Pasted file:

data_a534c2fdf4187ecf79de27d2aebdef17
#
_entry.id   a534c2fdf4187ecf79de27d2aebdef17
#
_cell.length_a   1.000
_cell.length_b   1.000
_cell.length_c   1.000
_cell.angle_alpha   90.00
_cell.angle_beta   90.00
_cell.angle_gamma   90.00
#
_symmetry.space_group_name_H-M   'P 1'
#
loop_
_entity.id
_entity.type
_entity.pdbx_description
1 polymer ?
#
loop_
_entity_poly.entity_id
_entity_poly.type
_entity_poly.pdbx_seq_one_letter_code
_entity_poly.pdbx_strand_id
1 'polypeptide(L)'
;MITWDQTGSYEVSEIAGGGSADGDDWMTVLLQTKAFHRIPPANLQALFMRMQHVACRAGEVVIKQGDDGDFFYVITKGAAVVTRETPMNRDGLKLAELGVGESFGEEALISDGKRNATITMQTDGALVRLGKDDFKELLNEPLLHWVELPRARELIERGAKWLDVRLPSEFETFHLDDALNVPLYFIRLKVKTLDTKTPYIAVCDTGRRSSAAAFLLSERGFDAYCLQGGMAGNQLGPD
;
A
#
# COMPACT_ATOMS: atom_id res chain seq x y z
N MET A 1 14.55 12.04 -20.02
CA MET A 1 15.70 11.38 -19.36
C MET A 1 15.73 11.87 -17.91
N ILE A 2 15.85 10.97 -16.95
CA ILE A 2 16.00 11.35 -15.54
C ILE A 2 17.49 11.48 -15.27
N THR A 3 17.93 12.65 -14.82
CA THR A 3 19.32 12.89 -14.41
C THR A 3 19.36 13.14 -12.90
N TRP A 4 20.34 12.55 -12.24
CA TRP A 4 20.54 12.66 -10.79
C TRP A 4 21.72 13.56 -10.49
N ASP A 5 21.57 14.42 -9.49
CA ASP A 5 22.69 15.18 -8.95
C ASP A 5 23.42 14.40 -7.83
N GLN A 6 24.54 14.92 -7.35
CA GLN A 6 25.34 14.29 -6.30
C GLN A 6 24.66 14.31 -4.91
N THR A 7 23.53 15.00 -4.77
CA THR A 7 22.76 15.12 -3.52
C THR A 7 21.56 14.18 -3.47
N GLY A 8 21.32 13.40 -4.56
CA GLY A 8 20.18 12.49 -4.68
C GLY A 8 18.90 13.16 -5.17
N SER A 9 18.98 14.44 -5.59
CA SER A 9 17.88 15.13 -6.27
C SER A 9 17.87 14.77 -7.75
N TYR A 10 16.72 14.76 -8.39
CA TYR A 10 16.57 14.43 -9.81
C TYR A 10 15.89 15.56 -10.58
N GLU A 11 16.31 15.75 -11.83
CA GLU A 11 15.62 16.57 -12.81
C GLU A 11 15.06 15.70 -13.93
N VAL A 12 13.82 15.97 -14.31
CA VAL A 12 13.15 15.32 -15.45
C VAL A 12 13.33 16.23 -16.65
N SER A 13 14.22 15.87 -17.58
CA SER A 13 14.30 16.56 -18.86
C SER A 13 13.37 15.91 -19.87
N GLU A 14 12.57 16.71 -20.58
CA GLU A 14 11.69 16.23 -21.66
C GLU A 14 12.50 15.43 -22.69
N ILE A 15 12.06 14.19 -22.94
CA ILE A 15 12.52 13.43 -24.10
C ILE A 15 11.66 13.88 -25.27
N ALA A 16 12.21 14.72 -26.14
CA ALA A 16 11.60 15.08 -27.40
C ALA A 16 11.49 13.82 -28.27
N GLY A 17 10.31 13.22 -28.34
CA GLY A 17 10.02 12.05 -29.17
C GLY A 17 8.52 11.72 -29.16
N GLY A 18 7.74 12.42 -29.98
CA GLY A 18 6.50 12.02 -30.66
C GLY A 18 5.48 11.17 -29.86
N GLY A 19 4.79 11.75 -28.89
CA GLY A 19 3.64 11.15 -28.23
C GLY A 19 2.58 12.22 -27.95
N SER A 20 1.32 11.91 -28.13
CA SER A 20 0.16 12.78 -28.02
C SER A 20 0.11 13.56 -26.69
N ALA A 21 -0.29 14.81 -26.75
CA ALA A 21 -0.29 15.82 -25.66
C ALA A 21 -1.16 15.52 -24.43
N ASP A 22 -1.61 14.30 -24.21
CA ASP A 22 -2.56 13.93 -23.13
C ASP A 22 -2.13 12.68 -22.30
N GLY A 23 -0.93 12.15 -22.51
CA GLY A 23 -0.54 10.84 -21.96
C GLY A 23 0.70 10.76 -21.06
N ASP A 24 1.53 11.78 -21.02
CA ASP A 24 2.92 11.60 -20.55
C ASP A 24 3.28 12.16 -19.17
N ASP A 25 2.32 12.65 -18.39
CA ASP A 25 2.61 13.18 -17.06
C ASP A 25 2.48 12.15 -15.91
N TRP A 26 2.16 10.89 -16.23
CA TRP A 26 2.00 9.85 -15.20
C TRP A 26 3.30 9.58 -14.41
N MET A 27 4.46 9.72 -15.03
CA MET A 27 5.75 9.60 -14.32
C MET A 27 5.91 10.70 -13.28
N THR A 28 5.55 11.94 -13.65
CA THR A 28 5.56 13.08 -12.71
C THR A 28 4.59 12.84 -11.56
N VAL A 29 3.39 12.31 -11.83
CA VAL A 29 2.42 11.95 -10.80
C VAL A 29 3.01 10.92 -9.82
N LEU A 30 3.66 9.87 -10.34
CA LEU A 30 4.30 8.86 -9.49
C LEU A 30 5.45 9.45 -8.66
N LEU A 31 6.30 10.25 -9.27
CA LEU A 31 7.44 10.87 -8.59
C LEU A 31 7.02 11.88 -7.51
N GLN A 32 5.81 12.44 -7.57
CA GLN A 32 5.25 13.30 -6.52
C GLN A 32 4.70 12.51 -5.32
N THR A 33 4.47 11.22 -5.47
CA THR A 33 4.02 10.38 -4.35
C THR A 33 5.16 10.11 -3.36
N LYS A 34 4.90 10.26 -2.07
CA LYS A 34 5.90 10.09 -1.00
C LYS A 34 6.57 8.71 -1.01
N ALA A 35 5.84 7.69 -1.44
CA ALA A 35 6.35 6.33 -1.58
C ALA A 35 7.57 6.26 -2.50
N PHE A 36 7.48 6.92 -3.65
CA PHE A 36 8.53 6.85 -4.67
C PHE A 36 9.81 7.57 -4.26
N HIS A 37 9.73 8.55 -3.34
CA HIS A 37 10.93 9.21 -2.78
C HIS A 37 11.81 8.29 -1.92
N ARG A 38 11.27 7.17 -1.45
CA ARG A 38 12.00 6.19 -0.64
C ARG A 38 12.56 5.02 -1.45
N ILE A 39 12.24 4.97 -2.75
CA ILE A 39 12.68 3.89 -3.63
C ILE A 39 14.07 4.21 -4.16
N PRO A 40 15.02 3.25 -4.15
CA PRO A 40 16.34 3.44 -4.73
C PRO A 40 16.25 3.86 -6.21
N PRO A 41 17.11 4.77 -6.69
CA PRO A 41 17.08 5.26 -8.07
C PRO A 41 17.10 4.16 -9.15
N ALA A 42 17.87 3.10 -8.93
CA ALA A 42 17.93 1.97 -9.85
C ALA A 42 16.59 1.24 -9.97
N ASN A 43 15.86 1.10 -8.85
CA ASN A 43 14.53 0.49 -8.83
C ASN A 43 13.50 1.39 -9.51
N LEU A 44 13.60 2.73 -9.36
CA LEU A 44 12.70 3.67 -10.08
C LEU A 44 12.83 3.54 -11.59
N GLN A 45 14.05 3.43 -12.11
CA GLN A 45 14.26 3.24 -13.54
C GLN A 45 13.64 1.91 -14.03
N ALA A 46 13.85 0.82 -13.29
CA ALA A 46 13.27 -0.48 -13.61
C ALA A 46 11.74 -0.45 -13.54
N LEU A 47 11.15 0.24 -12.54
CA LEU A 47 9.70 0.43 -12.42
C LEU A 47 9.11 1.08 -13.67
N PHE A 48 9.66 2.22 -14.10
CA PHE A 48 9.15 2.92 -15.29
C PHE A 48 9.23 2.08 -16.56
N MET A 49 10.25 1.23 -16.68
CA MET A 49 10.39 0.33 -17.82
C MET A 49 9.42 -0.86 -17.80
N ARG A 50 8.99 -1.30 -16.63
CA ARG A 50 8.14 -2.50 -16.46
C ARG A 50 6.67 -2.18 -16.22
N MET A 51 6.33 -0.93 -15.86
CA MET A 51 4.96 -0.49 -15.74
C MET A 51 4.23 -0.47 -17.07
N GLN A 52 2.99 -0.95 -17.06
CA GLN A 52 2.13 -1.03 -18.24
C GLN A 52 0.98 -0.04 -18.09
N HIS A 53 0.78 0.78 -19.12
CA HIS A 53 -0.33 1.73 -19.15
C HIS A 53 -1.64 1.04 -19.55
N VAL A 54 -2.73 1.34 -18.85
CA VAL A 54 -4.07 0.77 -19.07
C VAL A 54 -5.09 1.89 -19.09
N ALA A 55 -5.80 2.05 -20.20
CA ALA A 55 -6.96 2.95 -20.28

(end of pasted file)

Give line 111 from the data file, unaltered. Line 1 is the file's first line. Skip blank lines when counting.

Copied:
C MET A 27 5.91 10.70 -13.28